In Modern, five cards took the hit: Field of the Dead, Mystic Sanctuary, Simian Spirit Guide, Tibalt’s Trickery, and Uro, Titan of Nature’s Wrath. The major reason for these bans is to create a more balanced meta, since Uro has been dominating the scene for so long. Field of the Dead and Mystic Sanctuary were often bogging down game times in the middle for control decks, and Tibalt was making Oops! All Spell decks way too powerful.

In Legacy, we only have three cards banned: Arcum’s Astrolabe, Dreadhorde Arcanist, and the infamous Okos, Thief of Crowns. Okos and Dreadhorde Arcanist were limiting the meta with their power level, so they have taken the boot. Arcum’s Astrolabe was also breaking the meta by allowing too much access to colour variation, as well as card draw.

In Historic, only two made the ban list: Omnath, Locus of Creation, and Uro, Titan of Nature’s Wrath. Both of these cards have seen a lot of presence in the meta, and have become very overplayed, and overpowered.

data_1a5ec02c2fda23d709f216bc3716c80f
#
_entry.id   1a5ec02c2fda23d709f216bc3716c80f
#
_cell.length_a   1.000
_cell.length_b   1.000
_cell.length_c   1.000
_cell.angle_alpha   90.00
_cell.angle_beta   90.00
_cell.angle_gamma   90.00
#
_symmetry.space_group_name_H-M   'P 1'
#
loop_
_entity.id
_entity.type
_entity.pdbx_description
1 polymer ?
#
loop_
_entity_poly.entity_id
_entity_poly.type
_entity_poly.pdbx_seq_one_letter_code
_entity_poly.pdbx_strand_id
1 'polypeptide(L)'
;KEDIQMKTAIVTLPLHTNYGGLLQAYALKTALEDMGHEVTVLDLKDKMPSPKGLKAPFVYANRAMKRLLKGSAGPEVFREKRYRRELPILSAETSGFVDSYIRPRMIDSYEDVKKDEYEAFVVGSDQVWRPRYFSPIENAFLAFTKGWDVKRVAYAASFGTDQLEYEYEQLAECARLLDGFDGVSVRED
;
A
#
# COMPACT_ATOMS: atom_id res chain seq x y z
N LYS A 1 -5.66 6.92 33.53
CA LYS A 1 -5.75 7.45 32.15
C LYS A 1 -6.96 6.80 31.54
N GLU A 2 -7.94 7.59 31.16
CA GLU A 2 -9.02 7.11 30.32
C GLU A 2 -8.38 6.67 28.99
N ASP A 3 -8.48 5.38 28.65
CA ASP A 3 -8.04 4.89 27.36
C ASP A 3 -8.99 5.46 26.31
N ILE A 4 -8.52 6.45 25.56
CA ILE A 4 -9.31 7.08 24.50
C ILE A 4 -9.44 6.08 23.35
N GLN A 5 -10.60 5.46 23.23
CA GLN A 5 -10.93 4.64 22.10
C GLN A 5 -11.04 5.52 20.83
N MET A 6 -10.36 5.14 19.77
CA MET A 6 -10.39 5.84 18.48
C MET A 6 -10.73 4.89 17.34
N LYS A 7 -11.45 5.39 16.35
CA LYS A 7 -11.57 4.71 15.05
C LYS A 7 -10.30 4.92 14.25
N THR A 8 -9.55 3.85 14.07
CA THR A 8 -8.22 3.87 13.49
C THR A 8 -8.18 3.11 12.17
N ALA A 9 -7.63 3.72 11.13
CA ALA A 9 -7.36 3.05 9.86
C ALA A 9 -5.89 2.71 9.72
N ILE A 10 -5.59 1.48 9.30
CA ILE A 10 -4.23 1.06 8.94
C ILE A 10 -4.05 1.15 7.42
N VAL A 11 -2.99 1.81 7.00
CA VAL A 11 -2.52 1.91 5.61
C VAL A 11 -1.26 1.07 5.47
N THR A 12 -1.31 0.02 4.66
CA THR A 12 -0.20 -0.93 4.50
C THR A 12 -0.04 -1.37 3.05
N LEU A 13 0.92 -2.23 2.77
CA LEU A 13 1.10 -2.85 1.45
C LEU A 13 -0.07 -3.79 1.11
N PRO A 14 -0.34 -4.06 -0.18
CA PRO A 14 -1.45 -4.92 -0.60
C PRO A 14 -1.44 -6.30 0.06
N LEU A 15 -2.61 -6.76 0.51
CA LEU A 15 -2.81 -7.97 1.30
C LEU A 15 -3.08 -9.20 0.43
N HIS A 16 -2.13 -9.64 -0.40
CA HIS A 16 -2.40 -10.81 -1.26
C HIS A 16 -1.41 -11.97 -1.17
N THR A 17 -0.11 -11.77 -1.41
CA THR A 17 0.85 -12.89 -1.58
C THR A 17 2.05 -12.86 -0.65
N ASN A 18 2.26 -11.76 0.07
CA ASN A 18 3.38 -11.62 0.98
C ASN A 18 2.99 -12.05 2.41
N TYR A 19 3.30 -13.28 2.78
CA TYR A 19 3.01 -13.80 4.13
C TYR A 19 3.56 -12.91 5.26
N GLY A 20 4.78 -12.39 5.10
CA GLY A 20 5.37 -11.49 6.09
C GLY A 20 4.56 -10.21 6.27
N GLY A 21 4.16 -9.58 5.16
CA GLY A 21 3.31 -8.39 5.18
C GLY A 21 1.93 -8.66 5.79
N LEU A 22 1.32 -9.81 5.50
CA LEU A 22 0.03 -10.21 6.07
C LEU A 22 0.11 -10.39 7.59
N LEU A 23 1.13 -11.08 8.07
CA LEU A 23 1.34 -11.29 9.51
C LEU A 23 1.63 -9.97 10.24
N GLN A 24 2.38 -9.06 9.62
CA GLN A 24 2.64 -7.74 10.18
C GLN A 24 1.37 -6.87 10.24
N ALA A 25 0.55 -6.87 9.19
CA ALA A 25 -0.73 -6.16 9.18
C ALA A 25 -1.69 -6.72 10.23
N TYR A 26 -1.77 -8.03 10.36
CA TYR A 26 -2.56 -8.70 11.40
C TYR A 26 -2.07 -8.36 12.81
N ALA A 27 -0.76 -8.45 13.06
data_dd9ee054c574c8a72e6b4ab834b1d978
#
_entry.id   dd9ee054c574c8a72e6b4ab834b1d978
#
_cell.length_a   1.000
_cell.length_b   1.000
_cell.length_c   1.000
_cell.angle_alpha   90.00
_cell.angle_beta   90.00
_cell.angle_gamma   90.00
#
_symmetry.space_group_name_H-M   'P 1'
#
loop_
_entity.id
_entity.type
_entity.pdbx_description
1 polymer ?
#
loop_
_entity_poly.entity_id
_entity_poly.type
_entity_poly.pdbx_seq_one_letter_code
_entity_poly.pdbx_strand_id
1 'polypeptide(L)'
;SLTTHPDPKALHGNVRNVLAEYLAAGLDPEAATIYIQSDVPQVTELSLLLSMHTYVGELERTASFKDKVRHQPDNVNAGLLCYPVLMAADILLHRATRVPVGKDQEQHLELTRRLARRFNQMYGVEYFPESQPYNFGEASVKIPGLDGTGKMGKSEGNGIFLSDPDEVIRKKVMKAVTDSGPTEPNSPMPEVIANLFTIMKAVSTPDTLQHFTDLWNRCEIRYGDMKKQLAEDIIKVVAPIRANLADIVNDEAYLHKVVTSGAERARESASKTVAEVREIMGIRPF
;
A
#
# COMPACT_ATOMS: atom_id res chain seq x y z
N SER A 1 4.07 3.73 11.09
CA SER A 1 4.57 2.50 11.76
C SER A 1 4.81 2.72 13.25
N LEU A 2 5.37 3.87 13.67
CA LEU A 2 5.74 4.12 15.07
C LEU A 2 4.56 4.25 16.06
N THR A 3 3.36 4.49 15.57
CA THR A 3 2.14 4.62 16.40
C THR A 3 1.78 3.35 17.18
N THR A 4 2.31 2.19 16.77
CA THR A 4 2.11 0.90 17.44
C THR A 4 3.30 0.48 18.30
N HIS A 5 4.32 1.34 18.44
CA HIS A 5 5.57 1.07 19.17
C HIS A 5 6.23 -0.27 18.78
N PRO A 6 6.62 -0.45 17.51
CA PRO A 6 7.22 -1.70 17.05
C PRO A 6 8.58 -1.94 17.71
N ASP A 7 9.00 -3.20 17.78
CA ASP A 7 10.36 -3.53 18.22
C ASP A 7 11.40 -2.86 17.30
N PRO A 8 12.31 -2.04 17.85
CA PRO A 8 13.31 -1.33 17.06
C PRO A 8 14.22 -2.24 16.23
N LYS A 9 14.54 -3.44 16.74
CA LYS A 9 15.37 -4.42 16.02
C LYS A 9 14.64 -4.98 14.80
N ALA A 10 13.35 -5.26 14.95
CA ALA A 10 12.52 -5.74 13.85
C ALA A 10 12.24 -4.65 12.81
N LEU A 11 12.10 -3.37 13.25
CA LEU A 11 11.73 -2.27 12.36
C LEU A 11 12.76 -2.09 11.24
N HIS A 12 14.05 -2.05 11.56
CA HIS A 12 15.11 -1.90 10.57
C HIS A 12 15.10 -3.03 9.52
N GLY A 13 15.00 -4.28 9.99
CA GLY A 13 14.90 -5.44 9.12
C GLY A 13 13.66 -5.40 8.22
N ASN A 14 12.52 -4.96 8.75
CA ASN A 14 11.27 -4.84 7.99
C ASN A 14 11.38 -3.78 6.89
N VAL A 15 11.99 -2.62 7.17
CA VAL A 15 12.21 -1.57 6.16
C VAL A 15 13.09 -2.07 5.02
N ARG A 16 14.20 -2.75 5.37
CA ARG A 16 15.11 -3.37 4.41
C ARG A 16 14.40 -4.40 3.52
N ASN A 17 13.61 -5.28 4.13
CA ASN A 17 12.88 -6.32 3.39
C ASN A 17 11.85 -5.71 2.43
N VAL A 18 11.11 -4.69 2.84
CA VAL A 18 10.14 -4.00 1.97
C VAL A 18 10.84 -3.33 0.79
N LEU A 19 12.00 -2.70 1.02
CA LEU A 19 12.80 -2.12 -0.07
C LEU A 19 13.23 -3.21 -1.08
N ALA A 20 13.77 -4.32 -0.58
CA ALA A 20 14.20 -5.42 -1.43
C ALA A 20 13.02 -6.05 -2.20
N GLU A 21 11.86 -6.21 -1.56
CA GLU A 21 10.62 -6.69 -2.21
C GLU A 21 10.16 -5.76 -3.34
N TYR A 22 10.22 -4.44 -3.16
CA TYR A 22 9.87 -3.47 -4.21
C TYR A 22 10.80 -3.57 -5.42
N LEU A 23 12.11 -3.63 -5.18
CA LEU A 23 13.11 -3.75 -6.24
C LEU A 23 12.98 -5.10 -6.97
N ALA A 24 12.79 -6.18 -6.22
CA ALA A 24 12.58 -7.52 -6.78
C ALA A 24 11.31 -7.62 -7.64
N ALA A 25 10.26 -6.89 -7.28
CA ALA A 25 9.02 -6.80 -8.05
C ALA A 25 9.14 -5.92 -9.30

In Pioneer, five cards were banned: Balustrade Spy, Teferi, Time Raveler, Undercity Informer, Uro, Titan of Nature’s Wrath, and Wilderness Reclamation. Uro has proven to be too powerful for the format (as with everywhere else). Teferi and Wilderness Reclamation have proven to be two equally powerful deck builds, but over stayed in the format. Balustrade Spy and Undercity Informer have been big contenders in the Oops! All Spells decks, making it easy to mill an entire library.

However, there is one silver lining in all these bans. In Vintage, there was one card unbanned: Lurrus of the Dream Den.  This card will offer lots of opportunities to new decks (especially our Dimir Rogues friends).

The Cascade Rule

The biggest rule change is the restriction of the Cascade rule. The Cascade rule is as follows: